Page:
feminine Rare in the older texts. It appears in two contexts. Firstly, certain conditions are said to conduce (inter alia) to serenity, to special knowledge (abhiññā), to special wisdom, and to Nibbāna These conditions precedent are the Path (SN.v.421 = Vin.i.10 = SN.iv.331), the Path + best knowledge and full emancipation (AN.v.238), the Four Applications of Mindfulness (SN.v.179) and the Four Steps to Iddhi (SN.v.255) The contrary is three times stated; wrong-doing, priestly superstitions, and vain speculation do not conduce to abhiññā and the rest (DN.iii.131; AN.iii.325 sq. and AN.v.216) Secondly, we find a list of what might now be called psychic powers. It gives us 1 Iddhi (cp. levitation); 2 the Heavenly Ear (cp. clairaudience); 3 knowing others thoughts (cp. thought-reading); 4 recollecting one’s previous births; 5 knowing other people’s rebirths; 6 certainty of emancipation already attained (cp. final assurance) This list occurs only at DN.iii.281 as a list of abhiññās It stands there in a sort of index of principal subjects appended at the end of the Dīgha, and belongs therefore to the very close of the Nikāya period. But it is based on older material. Descriptions of each of the six, not called abhiññās, and interspersed by expository sentences or paragraphs, are found at DN.i.89 sq. (trsl. Dial. i.89 sq.); MN.i.34 (see Buddh. Suttas, 210 sq.); AN.i.255, AN.i.258 AN.iii.17, AN.iii.280 = AN.iv.421. At SN.i.191; Vin.ii.16; Pp.14, we have the adj. chaḷabhiññā (“endowed with the 6 Apperceptions”). At SN.ii.216 we have five, and at SN.v.282 SN.v.290 six abhiññās mentioned in glosses to the text. And at SN.ii.217, SN.ii.222 a bhikkhu claims the 6 powers. See also MN.ii.11; MN.iii.96. It is from these passages that the list at DN iii. has been made up, and called abhiññās.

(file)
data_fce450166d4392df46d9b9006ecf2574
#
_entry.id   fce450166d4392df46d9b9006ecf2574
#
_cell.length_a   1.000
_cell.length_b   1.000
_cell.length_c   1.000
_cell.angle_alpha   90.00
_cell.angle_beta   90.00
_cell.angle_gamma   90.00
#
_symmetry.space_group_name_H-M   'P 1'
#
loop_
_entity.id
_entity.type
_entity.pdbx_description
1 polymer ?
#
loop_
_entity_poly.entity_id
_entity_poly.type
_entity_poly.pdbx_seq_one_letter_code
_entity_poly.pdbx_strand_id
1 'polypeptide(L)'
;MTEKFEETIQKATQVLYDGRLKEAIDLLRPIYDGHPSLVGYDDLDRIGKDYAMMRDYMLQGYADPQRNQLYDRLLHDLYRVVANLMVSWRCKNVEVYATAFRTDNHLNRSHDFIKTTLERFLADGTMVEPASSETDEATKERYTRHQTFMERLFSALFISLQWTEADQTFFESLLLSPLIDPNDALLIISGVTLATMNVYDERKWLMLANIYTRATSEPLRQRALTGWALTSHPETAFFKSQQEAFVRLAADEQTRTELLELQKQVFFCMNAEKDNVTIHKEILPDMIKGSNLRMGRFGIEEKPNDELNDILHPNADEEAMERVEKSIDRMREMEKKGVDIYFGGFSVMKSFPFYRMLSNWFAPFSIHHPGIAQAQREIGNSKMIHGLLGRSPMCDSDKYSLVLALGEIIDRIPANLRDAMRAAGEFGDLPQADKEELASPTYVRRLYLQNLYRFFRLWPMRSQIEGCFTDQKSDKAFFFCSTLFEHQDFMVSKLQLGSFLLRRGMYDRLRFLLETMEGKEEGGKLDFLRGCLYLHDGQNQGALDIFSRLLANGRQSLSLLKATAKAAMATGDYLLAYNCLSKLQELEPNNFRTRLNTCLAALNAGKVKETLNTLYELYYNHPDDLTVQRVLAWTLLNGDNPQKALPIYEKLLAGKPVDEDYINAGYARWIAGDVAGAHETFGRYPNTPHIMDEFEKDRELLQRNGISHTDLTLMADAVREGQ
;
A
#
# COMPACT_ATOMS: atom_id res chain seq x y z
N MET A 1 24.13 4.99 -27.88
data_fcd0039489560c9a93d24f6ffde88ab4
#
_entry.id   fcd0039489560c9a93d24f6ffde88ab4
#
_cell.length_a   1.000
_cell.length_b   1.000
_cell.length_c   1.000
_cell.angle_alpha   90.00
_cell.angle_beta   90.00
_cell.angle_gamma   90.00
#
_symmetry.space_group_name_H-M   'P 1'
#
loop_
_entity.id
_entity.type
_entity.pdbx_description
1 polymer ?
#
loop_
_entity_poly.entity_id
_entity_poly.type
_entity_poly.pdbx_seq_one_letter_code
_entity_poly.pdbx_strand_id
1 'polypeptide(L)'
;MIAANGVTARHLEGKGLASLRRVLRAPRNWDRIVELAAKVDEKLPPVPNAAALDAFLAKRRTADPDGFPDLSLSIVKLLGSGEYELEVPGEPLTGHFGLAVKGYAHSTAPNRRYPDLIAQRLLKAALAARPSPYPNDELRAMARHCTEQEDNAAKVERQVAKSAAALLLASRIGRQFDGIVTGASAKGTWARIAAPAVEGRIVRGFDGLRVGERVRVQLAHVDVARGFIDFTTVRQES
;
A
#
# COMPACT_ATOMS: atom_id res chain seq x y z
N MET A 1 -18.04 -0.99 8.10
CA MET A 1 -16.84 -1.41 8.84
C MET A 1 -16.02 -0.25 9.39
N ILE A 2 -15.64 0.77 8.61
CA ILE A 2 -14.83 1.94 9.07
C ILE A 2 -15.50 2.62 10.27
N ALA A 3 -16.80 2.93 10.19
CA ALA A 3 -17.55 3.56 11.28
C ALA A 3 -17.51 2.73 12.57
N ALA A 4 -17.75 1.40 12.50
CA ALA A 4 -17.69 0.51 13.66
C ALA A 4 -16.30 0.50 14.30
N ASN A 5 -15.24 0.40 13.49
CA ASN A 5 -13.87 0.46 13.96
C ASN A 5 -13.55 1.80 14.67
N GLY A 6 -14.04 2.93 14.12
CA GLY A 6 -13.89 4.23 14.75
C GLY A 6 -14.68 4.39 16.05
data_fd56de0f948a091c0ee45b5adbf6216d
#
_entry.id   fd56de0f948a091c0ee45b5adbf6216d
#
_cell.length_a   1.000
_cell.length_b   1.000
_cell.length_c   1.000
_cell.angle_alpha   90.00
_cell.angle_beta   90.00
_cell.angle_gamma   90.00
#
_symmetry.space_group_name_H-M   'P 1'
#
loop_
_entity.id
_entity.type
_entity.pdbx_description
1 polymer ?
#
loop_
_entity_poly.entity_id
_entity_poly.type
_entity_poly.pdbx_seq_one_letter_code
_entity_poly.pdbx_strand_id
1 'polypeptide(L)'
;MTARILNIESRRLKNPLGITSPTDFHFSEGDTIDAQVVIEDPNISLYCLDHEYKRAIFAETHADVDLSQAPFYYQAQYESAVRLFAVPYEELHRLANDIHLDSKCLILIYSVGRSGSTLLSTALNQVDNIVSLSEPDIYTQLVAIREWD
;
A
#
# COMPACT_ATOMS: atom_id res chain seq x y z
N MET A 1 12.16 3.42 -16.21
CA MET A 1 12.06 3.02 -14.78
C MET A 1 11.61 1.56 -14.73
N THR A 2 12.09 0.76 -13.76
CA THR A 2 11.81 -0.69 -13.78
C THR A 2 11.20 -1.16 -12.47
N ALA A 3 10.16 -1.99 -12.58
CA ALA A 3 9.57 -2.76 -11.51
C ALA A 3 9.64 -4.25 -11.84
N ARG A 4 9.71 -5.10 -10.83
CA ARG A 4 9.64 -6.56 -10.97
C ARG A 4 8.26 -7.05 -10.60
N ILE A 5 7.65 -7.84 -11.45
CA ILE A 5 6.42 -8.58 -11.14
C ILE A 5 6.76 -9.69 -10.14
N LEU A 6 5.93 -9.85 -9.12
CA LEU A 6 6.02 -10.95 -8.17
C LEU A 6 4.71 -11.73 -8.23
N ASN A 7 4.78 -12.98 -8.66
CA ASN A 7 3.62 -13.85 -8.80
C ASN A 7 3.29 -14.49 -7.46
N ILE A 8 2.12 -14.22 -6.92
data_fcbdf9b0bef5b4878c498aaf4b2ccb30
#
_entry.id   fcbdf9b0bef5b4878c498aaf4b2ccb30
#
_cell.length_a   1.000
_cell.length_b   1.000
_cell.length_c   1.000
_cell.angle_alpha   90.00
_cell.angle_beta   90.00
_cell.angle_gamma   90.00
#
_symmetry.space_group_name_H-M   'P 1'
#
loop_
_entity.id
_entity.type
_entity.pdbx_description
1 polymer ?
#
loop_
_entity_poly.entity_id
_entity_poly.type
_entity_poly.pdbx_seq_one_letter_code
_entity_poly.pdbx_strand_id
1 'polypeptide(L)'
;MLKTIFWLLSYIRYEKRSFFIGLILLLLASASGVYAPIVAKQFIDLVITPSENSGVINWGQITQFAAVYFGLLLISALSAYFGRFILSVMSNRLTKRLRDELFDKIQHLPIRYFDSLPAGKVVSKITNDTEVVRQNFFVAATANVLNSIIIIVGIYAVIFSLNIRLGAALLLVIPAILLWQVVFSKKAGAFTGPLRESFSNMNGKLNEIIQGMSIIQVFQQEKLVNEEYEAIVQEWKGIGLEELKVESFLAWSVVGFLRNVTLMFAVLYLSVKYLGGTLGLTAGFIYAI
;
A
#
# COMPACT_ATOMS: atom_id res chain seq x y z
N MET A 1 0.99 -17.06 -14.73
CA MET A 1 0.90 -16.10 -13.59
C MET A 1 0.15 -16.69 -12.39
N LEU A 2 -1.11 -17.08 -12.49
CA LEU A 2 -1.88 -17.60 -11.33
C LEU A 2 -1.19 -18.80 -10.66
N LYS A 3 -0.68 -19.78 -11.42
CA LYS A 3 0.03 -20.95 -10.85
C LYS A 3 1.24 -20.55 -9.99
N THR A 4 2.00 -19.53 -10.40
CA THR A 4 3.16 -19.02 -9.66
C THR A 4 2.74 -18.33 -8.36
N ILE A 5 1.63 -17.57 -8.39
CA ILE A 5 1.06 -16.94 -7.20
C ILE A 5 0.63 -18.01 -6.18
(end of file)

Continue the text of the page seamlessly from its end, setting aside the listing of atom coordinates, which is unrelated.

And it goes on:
Afterwards the use of the word becomes stereotyped In the Old Commentaries (in the Canon), in the later ones (of the 5th cent. a.d.), and in medieval and modern Pāli, abhiññā, nine times out ten, means just the powers given in this list. Here and there we find glimpses of the older, wider meaning of special, supernormal power of apperception and knowledge to be acquired by long training in life and thought. See Mnd.108, Mnd.328 (expln. of ñāṇa); Cnd s.v. and No. 466; Pts.i.35; Pts.ii.156, Pts.ii.189; Vb.228, Vb.334; Pp.14; Ne.19, Ne.20; Mil.342; Vism.373 Mhvs.xix.20; DN-a.i.175; Dhp-a.ii.49; Dhp-a.iv.30; Sdhp.228 Sdhp.470, Sdhp.482. See also the discussion in the Cpd. 60 sp. 224 sq. For the phrase sayaṃ abhiññā sacchikatvā and abhiññā-vosita see abhijānāti. The late phrase yath’ abhiññaṃ means ʻas you please, according to liking, as you like’, Ja.v.365 (= yathādhippāyaṃ yathāruciṃ C.). For abhiññā in the use of an adj. (˚abhiñña) see abhiñña.

fr. abhi + jñā, see jānāti


ger. of abhijānāti.